Re: jehovah's witnesses

Joel Elliott (elliott@EMAIL.UNC.EDU)
Tue, 7 Nov 1995 09:08:40 -0500

On Mon, 6 Nov 1995, Maria Swora wrote:

> I know nothing about JWs, so I am looking forward to your posts in this
> thread. Can you describe in general what JW meetings are like? What kind
> of narrative practices do they utilize? Is there a standard "life story"?
> How valued is rhetorical skill? What role, if any, does healing play in the
> JW lifecourse?

maria: thanks for your response. i don't know if i can answer
economically, but i'll try. a couple of general comments: JWs are very
suspicious of "emotionalism"; for them "coming into the Truth" (i.e.,
becoming a JW) is very much a cognitive matter. i recall one teacher
saying something like "change the head and the heart will follow." and
their stories of "coming into the Truth" tend to be highly stereotypical
and go something like: i was searching for the truth, was repulsed by the
hypocrisy and immorality of traditional christianity, associated with
jehovah's witnesses, began to study with someone and gradually began to
learn the Truth. the sociologist james a beckford wrote a very insightful
article on JW "conversion narratives" a few years ago called "accounting
for conversion," british journal of sociology 29 (1978): 249-62. (i read
that you were working on narrative memory among AA; you might find this
article useful.)

JWs take rhetoric very seriously; this means specifically that they are
very deliberate and self-conscious about the verbal presentation of their
message to non-witnesses. their "theocratic ministry school", which meets
once a week, is actually a kind of speech course, in which *all* members
-- male and female, young and old -- are drilled on the best method for
presenting their message (witness recognize no formal clergy / laity
distinction, and insist they *everyone* has the responsibility to preach
door-to-door). this includes short 5 or 15 minute talks, skits and
role-playing, review of printed literature with open Q&A, etc.

JWs are also very "anti-charismatic." they believe the age of miracles
ceased with the apostles. they do have a history of experimenting with
non-traditional medicine (but as far as i know this would apply only to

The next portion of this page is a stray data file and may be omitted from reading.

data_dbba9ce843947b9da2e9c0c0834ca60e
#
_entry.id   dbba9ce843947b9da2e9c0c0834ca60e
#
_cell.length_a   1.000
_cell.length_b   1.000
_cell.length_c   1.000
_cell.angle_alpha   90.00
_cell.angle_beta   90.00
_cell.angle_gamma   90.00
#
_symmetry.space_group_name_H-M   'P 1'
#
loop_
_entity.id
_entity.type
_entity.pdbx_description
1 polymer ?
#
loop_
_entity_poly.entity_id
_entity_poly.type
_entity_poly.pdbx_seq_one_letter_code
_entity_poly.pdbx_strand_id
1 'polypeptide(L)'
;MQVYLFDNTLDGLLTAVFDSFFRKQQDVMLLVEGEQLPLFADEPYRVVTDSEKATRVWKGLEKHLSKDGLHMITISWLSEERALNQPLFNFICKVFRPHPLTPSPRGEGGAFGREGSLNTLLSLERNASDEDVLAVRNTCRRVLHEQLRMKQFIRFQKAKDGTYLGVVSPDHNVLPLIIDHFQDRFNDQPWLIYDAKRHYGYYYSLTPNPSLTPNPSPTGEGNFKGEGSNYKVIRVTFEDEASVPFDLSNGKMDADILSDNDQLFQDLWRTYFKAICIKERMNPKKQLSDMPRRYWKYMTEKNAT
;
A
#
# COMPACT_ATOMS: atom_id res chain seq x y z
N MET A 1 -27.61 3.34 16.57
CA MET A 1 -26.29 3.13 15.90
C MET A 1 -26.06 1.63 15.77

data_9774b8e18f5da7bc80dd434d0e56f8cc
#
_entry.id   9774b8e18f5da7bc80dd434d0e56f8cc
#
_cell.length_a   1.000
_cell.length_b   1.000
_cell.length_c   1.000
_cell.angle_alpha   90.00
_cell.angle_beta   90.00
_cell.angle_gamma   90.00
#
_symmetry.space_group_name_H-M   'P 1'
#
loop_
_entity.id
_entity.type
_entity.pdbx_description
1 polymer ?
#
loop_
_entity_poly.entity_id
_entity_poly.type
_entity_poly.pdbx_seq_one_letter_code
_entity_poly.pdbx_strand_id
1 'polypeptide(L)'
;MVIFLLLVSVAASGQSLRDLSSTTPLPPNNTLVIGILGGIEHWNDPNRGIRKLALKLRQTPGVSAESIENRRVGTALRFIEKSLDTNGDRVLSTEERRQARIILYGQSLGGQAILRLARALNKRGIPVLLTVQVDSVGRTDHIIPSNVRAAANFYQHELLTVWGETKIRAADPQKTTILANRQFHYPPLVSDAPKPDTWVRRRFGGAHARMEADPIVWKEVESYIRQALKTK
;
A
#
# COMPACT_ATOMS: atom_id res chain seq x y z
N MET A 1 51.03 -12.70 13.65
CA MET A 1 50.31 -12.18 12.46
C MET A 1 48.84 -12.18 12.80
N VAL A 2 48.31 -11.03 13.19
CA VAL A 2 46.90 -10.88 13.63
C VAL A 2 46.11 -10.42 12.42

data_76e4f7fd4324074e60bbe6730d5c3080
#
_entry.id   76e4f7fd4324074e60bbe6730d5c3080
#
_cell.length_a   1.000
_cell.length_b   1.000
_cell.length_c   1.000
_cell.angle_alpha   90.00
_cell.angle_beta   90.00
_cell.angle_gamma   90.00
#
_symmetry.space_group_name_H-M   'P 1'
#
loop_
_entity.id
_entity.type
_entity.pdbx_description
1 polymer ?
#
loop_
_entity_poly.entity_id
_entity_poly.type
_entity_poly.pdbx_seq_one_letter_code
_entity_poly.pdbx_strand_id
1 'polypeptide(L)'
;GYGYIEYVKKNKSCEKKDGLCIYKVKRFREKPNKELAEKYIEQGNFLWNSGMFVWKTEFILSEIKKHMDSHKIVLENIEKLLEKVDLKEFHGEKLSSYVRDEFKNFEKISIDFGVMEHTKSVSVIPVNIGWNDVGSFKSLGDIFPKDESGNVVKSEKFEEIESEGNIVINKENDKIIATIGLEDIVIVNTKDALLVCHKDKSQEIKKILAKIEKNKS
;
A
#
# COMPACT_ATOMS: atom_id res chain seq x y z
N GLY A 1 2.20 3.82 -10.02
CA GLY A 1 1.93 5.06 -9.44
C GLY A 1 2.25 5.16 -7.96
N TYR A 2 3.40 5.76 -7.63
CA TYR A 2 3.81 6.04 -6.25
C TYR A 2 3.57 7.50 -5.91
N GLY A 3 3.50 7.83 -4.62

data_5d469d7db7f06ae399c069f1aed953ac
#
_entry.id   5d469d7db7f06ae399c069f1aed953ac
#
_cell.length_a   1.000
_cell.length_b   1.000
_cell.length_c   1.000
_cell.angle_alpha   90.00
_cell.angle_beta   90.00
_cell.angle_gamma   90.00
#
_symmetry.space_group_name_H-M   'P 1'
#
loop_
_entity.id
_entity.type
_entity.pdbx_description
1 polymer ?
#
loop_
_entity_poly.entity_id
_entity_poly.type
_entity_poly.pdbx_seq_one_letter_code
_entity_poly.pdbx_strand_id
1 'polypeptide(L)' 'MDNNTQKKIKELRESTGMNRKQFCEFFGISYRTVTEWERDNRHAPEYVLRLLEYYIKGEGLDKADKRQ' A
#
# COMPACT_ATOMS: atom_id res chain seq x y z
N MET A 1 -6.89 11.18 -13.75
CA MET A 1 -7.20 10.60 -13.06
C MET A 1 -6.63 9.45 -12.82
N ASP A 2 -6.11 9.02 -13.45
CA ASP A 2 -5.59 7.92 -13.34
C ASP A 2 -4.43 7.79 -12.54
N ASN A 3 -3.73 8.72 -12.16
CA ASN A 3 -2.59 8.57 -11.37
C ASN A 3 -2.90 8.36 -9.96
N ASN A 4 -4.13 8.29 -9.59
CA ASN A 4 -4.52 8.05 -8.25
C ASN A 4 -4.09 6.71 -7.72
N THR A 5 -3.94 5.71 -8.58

individuals witnesses), and they have officially expressed ambivalence
toward the medical profession in different ways (e.g., rejection of blood
transfusions, resistance to organ transplants, fear of vaccinations, etc.
i think their opposition to blood transfusions is the only one that's
still "official"). on the other hand, witnesses do believe that satan is
a real and active force, so tend to see demonic activity everywhere. but
i have not heard of official "exorcism" altho they do believe in demon

i never thought about it until you asked, but i might try to argue that
witnesses think of "healing" in the sense of "learning the Truth" about
god, the universe and what the future holds. and that means that thru
their unwavering faithfulness to jehovah, they have the hope of surviving
the awesome destruction of armageddon that will cleanse the earth of all
impurities and restore it back to the original edenic paradise. that is,
"healing" is an eschatological possibility contingent on one's commitment
and faithfulness in the present. i'm also very interested in witness
iconography (their literature is full of beautiful illustrations and
photos), and scenes of the resurrection of the dead (when all infirmities
are healed) and life on paradise earth are prominent iconic motifs.

on health / healing in general, i just remembered the following article:
william h cumberland, "the JW tradition," in *caring and curing: health
and medicine in the western religious traditions*, pp. 468-85. eds. r
numbers and r amundsen (NY: macmillan, 1986).

thanks for your provocative questions. remember i'm in digest mode (and
dissertation triage mode!), so consider CC'ing me directly.



Joel Elliott
Department of Religious Studies
101 Saunders Hall, CB #3225
University of North Carolina
Chapel Hill, NC 27599
(919) 962-5666
(919) 962-1567 (Fax)
(919) 967-8482 (H)

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